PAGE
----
A PIA enables an organisation to systematically and thoroughly analyse how a particular project or system will affect the privacy of the individuals involved.”

In the context of a PIA, I believe this fits neatly into my approach for a ‘Pre-Migration Impact Assessment’ or PMIA (with a nice overlap in acronyms as well!) which we discussed in my last post on the blog.

The reason I believe these two initiatives together is found in the ICO Code of Practice for PIA which explains the steps of a PIA process:

  1. Identify the need for a PIA
  2. Describe the information flows
  3. Identify the privacy and related risks
  4. Identify and evaluate the privacy solutions
  5. Sign off and record the PIA outcomes
  6. Integrate the outcomes into the project plan
  7. Consult with internal and external stakeholders as needed throughout the process

I’ve highlighted several of the points above because they align perfectly with the Pre-Migration Impact Assessment approach I recommend companies follow on every migration namely:

  • During the PMIA one of your main activities is discovering information flows. This is done through functional analysis (i.e. asking the users what they do with data) and also relationship discovery (i.e. using advanced technology to discover how information flows around the organisation in support of business functions).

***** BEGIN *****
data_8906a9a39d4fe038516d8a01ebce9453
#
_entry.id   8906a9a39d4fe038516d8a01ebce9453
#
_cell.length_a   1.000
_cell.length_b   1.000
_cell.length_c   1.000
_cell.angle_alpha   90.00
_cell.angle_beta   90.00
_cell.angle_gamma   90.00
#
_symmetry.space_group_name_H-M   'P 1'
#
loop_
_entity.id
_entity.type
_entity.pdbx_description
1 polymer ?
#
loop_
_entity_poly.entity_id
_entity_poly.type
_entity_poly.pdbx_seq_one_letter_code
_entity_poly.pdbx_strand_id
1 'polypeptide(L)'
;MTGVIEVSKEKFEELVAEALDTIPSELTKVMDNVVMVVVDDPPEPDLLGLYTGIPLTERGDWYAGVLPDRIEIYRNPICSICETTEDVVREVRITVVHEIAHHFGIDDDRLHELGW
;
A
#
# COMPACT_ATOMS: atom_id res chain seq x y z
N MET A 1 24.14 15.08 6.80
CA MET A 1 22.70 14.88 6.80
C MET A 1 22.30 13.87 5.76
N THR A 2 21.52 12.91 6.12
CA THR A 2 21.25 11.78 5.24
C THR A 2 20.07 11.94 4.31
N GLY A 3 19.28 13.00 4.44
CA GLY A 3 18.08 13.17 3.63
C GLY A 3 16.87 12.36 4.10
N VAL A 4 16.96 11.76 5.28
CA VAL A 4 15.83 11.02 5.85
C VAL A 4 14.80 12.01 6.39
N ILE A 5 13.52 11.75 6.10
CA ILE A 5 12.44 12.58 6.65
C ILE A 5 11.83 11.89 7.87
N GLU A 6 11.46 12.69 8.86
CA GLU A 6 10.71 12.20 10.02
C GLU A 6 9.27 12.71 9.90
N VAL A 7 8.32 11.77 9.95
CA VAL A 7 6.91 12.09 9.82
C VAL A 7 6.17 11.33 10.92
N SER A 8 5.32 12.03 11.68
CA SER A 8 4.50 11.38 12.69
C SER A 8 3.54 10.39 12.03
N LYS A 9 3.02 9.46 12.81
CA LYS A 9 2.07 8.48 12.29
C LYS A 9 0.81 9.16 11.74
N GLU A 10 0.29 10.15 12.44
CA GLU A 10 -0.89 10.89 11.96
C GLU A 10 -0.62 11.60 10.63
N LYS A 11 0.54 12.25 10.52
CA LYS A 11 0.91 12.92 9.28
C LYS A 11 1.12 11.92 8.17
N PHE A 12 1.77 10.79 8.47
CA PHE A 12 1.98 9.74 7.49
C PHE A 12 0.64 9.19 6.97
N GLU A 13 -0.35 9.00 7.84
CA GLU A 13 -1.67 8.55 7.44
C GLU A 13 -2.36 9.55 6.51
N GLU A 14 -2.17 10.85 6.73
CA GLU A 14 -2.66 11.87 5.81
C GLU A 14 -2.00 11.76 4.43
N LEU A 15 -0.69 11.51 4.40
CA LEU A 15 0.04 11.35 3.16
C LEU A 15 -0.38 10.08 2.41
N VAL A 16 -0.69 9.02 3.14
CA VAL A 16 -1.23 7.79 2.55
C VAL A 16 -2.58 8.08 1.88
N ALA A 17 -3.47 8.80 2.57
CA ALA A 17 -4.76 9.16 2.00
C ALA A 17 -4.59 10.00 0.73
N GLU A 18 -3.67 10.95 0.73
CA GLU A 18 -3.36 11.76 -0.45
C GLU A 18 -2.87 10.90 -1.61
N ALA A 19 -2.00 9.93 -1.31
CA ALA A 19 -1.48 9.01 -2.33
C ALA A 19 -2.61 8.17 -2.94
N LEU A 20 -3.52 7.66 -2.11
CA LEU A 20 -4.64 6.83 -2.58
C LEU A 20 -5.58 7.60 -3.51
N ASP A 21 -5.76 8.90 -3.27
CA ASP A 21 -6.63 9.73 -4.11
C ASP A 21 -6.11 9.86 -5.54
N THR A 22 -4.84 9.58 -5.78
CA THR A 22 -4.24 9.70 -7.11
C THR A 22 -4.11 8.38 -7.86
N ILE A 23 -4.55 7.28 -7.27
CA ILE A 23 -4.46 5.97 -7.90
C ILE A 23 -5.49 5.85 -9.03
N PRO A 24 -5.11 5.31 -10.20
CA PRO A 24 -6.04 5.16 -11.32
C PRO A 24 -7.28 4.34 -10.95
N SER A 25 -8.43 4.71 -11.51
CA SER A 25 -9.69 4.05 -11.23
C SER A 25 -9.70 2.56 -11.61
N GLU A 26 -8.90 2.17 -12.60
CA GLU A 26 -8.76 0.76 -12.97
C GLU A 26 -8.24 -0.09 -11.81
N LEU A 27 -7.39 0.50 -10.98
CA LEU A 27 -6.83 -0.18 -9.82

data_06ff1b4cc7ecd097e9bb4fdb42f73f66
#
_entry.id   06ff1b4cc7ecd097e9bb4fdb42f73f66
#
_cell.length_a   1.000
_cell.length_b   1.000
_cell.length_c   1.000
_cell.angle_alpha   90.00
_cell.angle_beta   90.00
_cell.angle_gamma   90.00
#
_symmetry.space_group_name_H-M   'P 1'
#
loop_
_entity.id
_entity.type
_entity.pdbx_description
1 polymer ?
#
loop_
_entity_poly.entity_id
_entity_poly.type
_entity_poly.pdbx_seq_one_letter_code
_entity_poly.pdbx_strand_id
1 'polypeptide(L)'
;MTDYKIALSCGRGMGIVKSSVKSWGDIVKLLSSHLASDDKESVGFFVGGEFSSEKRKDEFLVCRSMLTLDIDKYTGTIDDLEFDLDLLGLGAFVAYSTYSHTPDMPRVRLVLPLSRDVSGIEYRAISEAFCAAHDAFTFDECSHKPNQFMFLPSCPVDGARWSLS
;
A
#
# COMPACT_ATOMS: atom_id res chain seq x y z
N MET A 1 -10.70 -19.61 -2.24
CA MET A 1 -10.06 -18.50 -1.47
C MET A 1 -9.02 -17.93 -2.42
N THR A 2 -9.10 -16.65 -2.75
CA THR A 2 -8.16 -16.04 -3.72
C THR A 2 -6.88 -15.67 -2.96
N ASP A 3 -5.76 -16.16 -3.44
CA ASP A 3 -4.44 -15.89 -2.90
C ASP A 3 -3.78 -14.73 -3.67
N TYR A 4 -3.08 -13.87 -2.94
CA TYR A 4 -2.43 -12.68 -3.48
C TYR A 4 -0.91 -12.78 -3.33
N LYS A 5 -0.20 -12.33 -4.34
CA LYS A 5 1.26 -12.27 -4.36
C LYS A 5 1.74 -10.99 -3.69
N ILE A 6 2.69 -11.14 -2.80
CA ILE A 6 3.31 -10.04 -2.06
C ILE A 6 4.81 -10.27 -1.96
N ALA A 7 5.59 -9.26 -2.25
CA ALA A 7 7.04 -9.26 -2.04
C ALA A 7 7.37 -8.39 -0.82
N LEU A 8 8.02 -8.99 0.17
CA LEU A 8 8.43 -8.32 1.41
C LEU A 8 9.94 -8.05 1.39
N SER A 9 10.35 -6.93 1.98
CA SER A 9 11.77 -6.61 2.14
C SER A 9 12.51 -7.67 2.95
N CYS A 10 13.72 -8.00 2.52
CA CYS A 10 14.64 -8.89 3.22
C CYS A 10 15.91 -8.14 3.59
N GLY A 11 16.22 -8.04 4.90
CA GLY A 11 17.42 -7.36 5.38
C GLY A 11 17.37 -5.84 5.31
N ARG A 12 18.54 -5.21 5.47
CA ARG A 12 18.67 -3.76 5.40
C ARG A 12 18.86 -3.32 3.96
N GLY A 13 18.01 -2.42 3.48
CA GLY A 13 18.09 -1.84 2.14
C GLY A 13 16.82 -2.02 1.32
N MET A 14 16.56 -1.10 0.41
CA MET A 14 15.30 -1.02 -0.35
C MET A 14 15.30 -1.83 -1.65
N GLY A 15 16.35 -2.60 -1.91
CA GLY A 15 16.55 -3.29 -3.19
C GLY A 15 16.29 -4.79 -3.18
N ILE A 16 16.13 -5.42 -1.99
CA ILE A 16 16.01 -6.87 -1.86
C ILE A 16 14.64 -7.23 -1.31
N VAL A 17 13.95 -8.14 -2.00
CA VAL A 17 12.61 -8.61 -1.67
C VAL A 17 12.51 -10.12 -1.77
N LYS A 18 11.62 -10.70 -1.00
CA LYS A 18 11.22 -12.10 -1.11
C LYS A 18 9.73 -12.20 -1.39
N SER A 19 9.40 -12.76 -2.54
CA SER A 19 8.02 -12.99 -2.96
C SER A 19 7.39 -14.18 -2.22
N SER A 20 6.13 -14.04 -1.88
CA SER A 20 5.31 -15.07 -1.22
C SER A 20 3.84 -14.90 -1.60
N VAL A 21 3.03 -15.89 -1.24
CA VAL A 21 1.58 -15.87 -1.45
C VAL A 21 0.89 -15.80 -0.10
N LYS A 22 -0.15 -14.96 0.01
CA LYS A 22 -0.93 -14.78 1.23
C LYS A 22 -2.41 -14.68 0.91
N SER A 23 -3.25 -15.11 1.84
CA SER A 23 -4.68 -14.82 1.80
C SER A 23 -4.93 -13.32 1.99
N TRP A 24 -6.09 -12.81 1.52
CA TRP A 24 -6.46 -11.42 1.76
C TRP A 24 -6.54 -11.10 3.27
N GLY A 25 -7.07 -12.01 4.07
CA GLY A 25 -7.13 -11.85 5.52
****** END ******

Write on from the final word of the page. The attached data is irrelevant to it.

• The PMIA exposes risks and misplaced assumptions that can be easily extended to incorporate privacy and data protection requirements of PIA.
  • The PMIA helps you discover problems at the outset so you can begin early prototyping of solutions, these can of course include privacy requirements such as anonymisation, encryption and data sharing policies for the migration and subsequent go-live strategy

But what happens after the migration?

In 2014 I spoke to Data Protection and Data Quality/Governance expert Daragh O Brien who shared some insights to this.

In my interview, Daragh outlined some of the progressive steps early adopters of the revised data protection laws were taking. He identified these key activities that some companies were taking after being driven by a greater demand for proactive risk-management:

  • Change the culture and mindset about data and data privacy
  • Implement a data governance framework for personal data
  • Develop KPI metrics to help track potential data protection issues
  • Look at IT systems and infrastructure to determine how to apply the “right to be forgotten” or meet the needs of the right to data portability
  • Look at your interaction with the customer in terms of how they communicate purposes for processing of data to make sure the customer is better able to give informed consent, or seeking to confirm other lawful processing conditions for data

This need for ongoing governance is further emphasised by Daragh outlining the framework for GDPR (General Data Protection Regulation)3 and where data governance and data quality play a role.

There is a great section in that article that states:

“The Governance and Quality focus in the Regulation is evidenced by the semi-mandatory DPO function, the emphasis on documentation of processing (which supports the transparency and accountability principles), and the emphasis on the need for processing and controls to be supported by evidence of their effectiveness.”
- Daragh O Brien